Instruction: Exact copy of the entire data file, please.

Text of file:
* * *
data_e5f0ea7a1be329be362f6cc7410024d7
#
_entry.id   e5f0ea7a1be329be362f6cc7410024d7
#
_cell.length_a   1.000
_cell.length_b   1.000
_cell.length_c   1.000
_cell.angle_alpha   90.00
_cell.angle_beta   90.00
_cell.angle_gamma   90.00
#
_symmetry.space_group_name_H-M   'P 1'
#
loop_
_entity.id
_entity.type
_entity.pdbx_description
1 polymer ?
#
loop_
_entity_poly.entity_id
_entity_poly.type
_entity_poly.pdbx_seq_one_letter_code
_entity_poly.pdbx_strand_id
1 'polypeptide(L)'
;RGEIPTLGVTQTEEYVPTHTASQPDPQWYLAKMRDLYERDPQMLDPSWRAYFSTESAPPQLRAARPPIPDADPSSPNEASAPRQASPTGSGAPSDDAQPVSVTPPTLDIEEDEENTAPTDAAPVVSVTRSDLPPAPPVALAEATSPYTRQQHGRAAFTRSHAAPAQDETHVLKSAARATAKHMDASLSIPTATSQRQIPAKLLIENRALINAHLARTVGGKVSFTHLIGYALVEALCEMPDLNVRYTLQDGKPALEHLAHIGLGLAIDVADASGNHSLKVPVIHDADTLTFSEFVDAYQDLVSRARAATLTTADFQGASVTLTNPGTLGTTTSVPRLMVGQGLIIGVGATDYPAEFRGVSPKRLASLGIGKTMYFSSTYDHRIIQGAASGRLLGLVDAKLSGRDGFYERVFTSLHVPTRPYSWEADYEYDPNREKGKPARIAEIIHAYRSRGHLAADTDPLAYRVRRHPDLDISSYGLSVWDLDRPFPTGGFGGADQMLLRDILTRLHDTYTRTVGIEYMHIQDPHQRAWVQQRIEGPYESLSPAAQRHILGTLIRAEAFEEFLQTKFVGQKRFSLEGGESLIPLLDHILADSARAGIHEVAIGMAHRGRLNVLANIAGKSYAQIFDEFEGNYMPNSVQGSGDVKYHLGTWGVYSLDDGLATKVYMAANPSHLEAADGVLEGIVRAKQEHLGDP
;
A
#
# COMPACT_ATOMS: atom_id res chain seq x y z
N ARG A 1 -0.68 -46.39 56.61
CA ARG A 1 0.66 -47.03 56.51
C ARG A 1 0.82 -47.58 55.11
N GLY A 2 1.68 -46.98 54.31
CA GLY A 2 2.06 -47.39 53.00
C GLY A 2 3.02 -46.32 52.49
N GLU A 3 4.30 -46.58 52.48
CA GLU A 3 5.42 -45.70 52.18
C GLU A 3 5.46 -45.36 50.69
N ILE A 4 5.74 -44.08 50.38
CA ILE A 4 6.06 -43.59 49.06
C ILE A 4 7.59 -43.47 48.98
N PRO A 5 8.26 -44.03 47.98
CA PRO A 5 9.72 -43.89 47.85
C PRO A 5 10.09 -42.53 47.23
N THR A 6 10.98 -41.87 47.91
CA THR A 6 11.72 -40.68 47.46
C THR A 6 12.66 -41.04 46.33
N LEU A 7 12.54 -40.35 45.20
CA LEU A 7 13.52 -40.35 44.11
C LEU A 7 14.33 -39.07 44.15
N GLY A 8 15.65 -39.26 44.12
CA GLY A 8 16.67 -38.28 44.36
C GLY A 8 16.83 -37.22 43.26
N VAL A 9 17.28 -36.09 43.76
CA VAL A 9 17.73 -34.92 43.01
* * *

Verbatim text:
data_e5f0ea7a1be329be362f6cc7410024d7
#
_entry.id   e5f0ea7a1be329be362f6cc7410024d7
#
_cell.length_a   1.000
_cell.length_b   1.000
_cell.length_c   1.000
_cell.angle_alpha   90.00
_cell.angle_beta   90.00
_cell.angle_gamma   90.00
#
_symmetry.space_group_name_H-M   'P 1'
#
loop_
_entity.id
_entity.type
_entity.pdbx_description
1 polymer ?
#
loop_
_entity_poly.entity_id
_entity_poly.type
_entity_poly.pdbx_seq_one_letter_code
_entity_poly.pdbx_strand_id
1 'polypeptide(L)'
;RGEIPTLGVTQTEEYVPTHTASQPDPQWYLAKMRDLYERDPQMLDPSWRAYFSTESAPPQLRAARPPIPDADPSSPNEASAPRQASPTGSGAPSDDAQPVSVTPPTLDIEEDEENTAPTDAAPVVSVTRSDLPPAPPVALAEATSPYTRQQHGRAAFTRSHAAPAQDETHVLKSAARATAKHMDASLSIPTATSQRQIPAKLLIENRALINAHLARTVGGKVSFTHLIGYALVEALCEMPDLNVRYTLQDGKPALEHLAHIGLGLAIDVADASGNHSLKVPVIHDADTLTFSEFVDAYQDLVSRARAATLTTADFQGASVTLTNPGTLGTTTSVPRLMVGQGLIIGVGATDYPAEFRGVSPKRLASLGIGKTMYFSSTYDHRIIQGAASGRLLGLVDAKLSGRDGFYERVFTSLHVPTRPYSWEADYEYDPNREKGKPARIAEIIHAYRSRGHLAADTDPLAYRVRRHPDLDISSYGLSVWDLDRPFPTGGFGGADQMLLRDILTRLHDTYTRTVGIEYMHIQDPHQRAWVQQRIEGPYESLSPAAQRHILGTLIRAEAFEEFLQTKFVGQKRFSLEGGESLIPLLDHILADSARAGIHEVAIGMAHRGRLNVLANIAGKSYAQIFDEFEGNYMPNSVQGSGDVKYHLGTWGVYSLDDGLATKVYMAANPSHLEAADGVLEGIVRAKQEHLGDP
;
A
#
# COMPACT_ATOMS: atom_id res chain seq x y z
N ARG A 1 -0.68 -46.39 56.61
CA ARG A 1 0.66 -47.03 56.51
C ARG A 1 0.82 -47.58 55.11
N GLY A 2 1.68 -46.98 54.31
CA GLY A 2 2.06 -47.39 53.00
C GLY A 2 3.02 -46.32 52.49
N GLU A 3 4.30 -46.58 52.48
CA GLU A 3 5.42 -45.70 52.18
C GLU A 3 5.46 -45.36 50.69
N ILE A 4 5.74 -44.08 50.38
CA ILE A 4 6.06 -43.59 49.06
C ILE A 4 7.59 -43.47 48.98
N PRO A 5 8.26 -44.03 47.98
CA PRO A 5 9.72 -43.89 47.85
C PRO A 5 10.09 -42.53 47.23
N THR A 6 10.98 -41.87 47.91
CA THR A 6 11.72 -40.68 47.46
C THR A 6 12.66 -41.04 46.33
N LEU A 7 12.54 -40.35 45.20
CA LEU A 7 13.52 -40.35 44.11
C LEU A 7 14.33 -39.07 44.15
N GLY A 8 15.65 -39.26 44.12
CA GLY A 8 16.67 -38.28 44.36
C GLY A 8 16.83 -37.22 43.26
N VAL A 9 17.28 -36.09 43.76
CA VAL A 9 17.73 -34.92 43.01